Over the years I have expressed in various ways my great debt to The Abolition of Man. This book was published as a non-fiction companion to my favorite novel, which is That Hideous Strength. Every year that goes by simply reinforces Lewis’s prescience.
In this post, I want to summarize The Abolition of Man in a paragraph, then take issue with a passing reference that Lewis makes near the end of his argument, and then go on to make some observations about Lewis’s profound insight into the precise nature of the modern rebellion.
Lewis begins with the modern effort to debunk statements of value, showing that this debunking spirit is a universal corrosive. It will eat out any container you try to store it in. He shows how our brand of relativism is arbitrary and capricious, tending to select one aspect of traditional morality, and absolutizing it randomly over against the rest. The result of this rejection of the Tao is something that Lewis calls “men without chests.” They have no fixed system of value and so it is that they are adrift in a blind and stupid cosmos. Now at the same time we are embracing an inchoate hot mess as an ethical system, we are simultaneously making tremendous advances in the technocratic sciences, such that more and more of nature is coming under our authority. But because we have jettisoned fixed ethics, of the sort that presuppose a natural thing called humanity, the imperial prerogatives of science have now strapped man to the table as a subject, man as part of nature—and hence subject to being cut up into little pieces if we like. We have no consistent way to arrest ourselves. But, as Lewis shows, man’s conquest of nature is actually the conquest of some men over other men, using nature as the instrument. Then, at the end of the day, because the rulers in this system have no standard above them, no Tao to submit to, no practical reason anchored in their chests—for they have no chests—their decisions over the ruled will be made as a matter of caprice. There is no arche, and so their decisions will be driven by the weather, by their digestion, by their mood swings, by anything other than right reason. In short, their decisions will be driven by nature. What was trumpeted as man’s triumph over nature turns out to be, on close inspection, the triumph of material nature over man.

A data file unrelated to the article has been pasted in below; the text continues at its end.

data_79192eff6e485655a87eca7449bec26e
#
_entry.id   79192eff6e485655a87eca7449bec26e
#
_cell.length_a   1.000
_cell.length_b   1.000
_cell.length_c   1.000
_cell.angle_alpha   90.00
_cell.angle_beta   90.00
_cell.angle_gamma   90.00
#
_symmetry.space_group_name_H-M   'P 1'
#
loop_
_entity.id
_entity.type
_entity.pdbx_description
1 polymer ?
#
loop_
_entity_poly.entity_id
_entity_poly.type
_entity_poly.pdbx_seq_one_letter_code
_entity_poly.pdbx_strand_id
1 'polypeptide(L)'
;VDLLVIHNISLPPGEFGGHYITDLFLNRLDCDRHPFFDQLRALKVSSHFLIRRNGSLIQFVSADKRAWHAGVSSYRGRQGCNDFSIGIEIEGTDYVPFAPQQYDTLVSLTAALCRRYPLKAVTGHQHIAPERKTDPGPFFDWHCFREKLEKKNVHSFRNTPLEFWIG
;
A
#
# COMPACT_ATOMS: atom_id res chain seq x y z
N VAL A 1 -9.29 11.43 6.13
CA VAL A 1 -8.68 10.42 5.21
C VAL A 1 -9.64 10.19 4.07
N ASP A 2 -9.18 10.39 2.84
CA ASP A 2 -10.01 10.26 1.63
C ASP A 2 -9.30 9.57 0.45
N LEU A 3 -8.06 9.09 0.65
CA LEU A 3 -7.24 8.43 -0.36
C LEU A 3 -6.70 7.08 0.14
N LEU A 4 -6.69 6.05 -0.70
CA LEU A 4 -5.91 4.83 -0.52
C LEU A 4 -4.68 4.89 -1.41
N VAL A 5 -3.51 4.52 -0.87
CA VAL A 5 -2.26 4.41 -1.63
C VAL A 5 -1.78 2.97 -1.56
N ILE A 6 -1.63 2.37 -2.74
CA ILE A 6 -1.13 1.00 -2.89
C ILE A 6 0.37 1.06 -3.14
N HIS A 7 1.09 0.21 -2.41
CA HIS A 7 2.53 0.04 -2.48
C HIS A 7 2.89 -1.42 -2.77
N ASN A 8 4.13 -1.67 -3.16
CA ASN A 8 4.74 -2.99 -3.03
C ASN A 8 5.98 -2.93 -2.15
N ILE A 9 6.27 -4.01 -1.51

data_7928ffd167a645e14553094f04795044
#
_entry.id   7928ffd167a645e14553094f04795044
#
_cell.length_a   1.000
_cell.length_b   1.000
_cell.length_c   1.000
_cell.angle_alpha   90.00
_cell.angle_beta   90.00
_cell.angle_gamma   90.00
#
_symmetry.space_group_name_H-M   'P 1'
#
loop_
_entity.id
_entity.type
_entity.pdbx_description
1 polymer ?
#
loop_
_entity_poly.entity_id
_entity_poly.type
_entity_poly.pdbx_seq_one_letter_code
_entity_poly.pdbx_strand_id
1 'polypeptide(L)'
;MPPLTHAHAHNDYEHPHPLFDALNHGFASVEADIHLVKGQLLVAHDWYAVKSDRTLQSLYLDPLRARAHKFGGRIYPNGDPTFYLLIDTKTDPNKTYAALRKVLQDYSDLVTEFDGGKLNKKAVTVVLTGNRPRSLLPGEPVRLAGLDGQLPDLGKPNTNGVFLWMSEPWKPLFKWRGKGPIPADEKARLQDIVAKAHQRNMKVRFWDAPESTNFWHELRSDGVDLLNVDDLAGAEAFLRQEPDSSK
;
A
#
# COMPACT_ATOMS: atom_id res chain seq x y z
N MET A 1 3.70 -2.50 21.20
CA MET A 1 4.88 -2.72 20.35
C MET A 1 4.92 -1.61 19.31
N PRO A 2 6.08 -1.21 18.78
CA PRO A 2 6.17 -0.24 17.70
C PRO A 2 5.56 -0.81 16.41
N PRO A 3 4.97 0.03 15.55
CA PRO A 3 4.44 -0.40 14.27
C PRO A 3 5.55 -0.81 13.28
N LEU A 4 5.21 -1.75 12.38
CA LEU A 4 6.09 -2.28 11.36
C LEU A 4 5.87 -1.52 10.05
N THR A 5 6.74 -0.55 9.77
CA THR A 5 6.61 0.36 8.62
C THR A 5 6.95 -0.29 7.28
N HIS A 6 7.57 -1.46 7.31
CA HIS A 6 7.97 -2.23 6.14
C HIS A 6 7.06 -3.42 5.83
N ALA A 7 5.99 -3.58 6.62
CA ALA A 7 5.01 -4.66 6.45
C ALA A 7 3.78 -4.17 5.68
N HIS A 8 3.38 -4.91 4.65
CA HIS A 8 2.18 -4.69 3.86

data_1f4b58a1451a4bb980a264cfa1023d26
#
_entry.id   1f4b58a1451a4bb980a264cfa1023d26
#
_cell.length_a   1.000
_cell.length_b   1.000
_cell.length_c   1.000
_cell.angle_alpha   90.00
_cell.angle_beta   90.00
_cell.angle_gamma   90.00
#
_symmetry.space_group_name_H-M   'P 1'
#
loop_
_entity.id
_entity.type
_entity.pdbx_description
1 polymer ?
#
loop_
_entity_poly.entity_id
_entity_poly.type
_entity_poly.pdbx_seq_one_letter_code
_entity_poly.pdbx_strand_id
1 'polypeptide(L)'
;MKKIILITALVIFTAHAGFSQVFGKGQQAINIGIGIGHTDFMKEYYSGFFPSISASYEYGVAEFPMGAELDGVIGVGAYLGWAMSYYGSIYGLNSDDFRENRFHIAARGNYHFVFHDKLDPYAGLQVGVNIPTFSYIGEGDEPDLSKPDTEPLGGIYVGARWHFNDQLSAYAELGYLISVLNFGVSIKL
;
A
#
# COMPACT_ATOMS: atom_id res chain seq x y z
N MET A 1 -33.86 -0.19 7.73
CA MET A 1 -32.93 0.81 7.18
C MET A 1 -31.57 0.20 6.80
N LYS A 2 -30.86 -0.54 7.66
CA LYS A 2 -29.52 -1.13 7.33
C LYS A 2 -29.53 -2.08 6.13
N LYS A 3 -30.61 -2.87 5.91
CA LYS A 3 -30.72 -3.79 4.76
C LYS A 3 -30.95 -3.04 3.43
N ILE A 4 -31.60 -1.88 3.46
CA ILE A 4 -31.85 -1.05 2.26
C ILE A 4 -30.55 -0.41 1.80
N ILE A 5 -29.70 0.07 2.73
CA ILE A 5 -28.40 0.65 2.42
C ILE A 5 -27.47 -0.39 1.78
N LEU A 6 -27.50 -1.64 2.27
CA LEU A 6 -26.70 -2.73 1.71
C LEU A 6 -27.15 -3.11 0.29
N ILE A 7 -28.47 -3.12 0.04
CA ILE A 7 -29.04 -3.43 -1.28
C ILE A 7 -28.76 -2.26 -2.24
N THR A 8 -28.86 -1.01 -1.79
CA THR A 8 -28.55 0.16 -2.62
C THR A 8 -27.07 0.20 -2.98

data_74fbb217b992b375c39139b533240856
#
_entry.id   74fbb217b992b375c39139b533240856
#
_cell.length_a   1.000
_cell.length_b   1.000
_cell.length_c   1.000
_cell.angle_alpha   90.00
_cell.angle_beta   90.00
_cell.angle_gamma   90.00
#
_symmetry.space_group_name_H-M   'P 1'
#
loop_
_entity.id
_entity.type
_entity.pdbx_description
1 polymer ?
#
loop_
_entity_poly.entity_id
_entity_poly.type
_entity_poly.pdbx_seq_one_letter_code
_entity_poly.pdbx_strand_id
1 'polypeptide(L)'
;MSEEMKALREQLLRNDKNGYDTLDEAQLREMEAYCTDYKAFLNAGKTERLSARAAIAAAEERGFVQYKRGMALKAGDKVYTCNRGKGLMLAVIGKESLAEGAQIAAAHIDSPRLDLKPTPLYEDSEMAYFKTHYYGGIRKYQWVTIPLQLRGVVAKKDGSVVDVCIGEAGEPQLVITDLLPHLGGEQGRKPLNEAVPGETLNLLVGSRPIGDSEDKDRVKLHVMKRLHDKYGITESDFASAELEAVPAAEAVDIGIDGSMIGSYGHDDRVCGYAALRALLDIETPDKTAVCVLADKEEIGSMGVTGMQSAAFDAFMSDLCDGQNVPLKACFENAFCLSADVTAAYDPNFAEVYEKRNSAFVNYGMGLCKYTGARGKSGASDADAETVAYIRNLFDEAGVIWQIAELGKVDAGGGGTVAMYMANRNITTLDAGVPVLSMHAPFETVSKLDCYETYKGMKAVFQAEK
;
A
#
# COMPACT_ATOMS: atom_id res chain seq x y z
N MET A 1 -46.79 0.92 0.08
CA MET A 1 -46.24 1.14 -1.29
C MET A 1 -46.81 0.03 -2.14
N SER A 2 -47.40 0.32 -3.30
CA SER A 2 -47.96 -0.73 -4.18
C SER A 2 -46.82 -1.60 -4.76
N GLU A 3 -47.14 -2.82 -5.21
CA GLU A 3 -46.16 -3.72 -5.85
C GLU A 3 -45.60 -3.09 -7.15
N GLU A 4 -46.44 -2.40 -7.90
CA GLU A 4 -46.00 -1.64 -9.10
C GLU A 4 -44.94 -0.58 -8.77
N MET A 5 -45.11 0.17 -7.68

The passing comment Lewis made is this one. “In the same spirit [as alchemists and magicians] Bacon condemns those who value knowledge as an end in itself: this, for him, is to use as a mistress from pleasure what ought to be a spouse for fruit” (p. 88). I agree with Lewis that modern science is lawful, but that it was born in “an unhealthy neighbourhood and at an inauspicious hour” (p. 89). But if you are not against science as such, as Lewis stoutly maintains he is not, then you have to have a standard by which you distinguish the various actions that can be performed on the natural world. When is nature a spouse for fruit, when a mistress for pleasure, and when is it just a rape victim?
I take Lewis’s central point about science, technology, ethics, and nature, but I do think he is missing an important limit in Bacon’s thought. Bacon was a Christian, and did not believe that we should do to nature whatever we could do. And what Lewis says about Bacon points to one of the limits set for us by natural revelation. A spouse is fruitful, and the works of darkness are frequently described in Scripture as fruitless.
At the same time, Lewis’s point about humanoids (who have rebelled against the idea of humanity) forcing their will upon nature, as though nature (including human nature) is simply so much plastic material, to be rearranged at will by our humanoids aspiring to the position of witless demiurge, is a point that every Christian leader today has to master. If we don’t master it, we will be mastered by those who are far gone in their rebellion against the point Lewis made.
And this is what lies behind every sex change operation, every breathless announcement that “a man” is now pregnant—look at science go—and every attempt to tie apples onto orange trees and call it a horticultural breakthrough. Sex reassignment surgeries are to sexual health what strip mining is to landscape architecture. Every sex change operation is a rape, not of the patient, who consented, but it is a rape of nature, which did not consent, a rape of natural law, which does not consent, a rape of the Tao, which will never consent, and an attempted rape of God’s law/word, which will descend and execute judgment on their woolly scalps (Ps. 68:21).